My dad’s business was the social hub of our area. Which was funny because it was a small engine repair shop. Like lawnmowers and shit. 

But there was something about that place, where people were free to be who they were, talk about what was really happening in their lives and businesses, and feel seen and heard and supported sitting there surrounded by engines in various states of disrepair.

To this day I can remember what it was like to walk into that shop. I can still hear the beeper that went off to let my dad know someone was at the counter, waiting by the sturdy vinyl-lined stools.  

But it was the smell of that shop that anchors me in the memory most of all. It smelled like grass and gasoline, grease and engine smoke. It was a place where broken things got fixed, problems were solved, and people were heard.

My dad was the definition of a servant leader. He didn’t need or want to be in the spotlight, but always wanted to make sure people were included and had access to the help they needed.

There were a lot of farms in our area, and as time changed and mega farming moved in, it got harder and harder for the little guys to survive. These were generational farms and they had a willingness to do whatever it might take to make it work.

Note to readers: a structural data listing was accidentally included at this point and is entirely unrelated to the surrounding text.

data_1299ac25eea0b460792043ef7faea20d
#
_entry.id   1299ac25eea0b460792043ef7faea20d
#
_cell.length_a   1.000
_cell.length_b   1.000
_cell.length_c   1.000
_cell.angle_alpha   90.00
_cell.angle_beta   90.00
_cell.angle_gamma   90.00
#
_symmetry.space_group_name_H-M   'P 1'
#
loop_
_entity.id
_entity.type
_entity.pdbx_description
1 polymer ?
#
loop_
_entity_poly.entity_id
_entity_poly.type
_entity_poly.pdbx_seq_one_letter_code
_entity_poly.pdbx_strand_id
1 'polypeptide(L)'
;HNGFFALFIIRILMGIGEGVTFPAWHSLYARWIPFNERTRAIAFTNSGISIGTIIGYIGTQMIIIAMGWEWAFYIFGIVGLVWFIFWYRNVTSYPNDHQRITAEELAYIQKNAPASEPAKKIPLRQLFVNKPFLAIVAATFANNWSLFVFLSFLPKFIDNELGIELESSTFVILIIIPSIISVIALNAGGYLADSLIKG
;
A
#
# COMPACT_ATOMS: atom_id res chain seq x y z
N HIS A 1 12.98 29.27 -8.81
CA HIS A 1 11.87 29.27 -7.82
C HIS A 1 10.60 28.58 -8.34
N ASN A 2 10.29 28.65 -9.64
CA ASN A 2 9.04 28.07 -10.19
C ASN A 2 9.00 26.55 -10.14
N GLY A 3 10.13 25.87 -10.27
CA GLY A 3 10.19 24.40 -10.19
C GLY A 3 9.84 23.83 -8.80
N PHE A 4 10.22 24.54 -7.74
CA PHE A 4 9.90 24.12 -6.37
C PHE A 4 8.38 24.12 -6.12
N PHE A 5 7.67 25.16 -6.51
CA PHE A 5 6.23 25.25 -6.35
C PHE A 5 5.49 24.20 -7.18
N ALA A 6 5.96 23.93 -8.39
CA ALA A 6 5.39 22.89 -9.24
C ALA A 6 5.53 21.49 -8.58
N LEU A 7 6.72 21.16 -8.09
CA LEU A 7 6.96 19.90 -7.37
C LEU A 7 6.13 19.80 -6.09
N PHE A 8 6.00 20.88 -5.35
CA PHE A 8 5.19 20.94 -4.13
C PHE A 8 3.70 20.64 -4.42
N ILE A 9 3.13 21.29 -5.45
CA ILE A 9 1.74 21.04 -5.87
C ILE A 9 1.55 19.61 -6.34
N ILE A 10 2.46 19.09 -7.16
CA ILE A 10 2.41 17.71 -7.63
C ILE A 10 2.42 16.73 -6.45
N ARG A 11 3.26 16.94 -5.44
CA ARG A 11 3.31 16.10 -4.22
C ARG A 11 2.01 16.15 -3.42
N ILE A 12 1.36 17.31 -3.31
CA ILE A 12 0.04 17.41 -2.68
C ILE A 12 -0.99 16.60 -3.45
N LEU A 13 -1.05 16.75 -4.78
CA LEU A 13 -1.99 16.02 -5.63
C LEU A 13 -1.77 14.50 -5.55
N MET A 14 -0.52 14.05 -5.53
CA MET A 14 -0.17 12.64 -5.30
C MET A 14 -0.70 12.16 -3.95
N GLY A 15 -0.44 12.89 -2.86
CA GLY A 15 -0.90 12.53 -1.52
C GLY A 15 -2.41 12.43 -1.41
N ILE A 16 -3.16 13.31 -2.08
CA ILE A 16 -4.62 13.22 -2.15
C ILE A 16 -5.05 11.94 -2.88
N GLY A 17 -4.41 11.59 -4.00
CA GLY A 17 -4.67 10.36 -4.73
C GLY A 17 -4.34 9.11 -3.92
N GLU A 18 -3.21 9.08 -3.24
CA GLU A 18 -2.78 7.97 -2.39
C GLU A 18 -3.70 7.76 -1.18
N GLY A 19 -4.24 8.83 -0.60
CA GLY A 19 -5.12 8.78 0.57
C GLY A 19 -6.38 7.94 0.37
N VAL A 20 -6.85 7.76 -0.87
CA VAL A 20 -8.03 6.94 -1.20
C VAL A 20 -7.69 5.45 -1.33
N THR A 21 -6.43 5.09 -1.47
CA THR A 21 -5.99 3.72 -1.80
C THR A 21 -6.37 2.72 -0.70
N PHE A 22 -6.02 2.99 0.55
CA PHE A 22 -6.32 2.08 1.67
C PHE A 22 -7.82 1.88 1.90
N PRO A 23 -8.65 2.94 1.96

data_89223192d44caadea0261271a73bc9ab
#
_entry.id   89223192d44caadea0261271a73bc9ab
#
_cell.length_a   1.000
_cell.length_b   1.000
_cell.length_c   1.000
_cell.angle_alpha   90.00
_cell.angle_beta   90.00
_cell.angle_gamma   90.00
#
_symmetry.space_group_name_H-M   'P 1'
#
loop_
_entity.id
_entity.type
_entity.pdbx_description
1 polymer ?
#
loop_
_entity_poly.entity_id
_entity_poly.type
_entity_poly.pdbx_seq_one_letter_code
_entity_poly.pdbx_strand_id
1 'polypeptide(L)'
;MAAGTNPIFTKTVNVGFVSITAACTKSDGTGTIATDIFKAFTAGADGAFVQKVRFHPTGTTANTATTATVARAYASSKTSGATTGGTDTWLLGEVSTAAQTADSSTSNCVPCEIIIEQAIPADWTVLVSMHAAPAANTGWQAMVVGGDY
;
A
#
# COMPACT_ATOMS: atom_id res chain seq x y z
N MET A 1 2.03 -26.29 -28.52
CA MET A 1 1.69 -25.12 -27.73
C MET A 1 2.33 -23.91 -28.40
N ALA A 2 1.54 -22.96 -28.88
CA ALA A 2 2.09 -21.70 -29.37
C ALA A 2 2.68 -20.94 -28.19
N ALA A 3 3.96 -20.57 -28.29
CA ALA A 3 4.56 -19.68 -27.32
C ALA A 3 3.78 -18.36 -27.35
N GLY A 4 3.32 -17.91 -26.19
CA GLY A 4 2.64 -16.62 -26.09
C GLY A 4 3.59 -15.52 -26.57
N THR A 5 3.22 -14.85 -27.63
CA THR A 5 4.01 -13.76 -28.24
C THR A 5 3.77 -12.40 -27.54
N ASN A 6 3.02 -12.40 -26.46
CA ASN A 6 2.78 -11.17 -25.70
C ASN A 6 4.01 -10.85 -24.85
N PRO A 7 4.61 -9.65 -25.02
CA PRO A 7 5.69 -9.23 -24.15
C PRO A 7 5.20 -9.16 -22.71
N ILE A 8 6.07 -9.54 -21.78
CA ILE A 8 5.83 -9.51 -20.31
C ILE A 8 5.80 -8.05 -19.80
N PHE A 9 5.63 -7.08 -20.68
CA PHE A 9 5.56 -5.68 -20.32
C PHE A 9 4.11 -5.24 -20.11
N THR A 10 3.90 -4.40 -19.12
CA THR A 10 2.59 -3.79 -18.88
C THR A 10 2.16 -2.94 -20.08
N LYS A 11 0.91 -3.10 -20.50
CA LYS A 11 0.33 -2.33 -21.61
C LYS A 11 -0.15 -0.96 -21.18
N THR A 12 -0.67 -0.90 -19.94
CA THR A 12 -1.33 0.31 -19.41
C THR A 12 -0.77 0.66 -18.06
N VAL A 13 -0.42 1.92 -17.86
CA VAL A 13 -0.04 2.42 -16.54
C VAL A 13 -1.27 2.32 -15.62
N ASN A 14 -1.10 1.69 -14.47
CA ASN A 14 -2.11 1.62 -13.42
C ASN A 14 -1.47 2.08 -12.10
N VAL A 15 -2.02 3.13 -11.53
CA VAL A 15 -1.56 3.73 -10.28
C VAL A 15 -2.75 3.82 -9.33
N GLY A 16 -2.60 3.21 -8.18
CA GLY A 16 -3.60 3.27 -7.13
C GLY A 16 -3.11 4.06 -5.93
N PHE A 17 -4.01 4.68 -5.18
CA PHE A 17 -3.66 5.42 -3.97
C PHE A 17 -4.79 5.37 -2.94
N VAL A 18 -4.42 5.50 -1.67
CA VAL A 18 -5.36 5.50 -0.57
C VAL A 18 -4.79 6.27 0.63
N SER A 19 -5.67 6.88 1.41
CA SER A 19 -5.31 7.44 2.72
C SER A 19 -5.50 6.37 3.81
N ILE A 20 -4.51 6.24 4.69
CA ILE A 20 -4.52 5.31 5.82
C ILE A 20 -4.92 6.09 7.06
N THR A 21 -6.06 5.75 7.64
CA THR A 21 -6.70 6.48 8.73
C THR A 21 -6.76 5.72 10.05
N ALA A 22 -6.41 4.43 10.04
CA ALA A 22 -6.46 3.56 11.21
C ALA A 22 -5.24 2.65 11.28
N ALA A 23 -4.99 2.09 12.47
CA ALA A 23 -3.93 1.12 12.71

But at some point, they’d realize that even if mountains were moved, it wasn’t going to be enough to save their business.

I remember sitting at a kitchen table with a few dairy farmers that I was close to and noticing the desperation in their eyes. Desperation and resilience.

I see the same thing reflected in the eyes of way too many entrepreneurs. 

They’re desperate for growth. But they’re afraid that the momentum that has been building will vanish if they can’t get a handle on their ads strategy. 

So you start to think about outsourcing.

But, what questions should you ask a potential ads manager to see if they’re the right fit?

4 Interview Questions for Facebook Ad Managers

Regardless, when you’re preparing for a call with an agency, these are the four questions you need to ask:

  1. Are you comfortable taking over an already successful ad strategy? How will you help me improve what is already working?
  2. How will you determine if my campaigns are successful or not? What are your benchmarks for what is ‘good’ and ‘bad’?
  3. What KPI’s will you report on and what is your reporting frequency?
  4. How will you help me course correct if things are not progressing as expected?

There are way more than 4 questions you could ask a potential ad manager, but these are a great start.

You’ll want to weigh the responses carefully and decide if the answers are a good fit for you and your business – sometimes they aren’t. And that’s ok.

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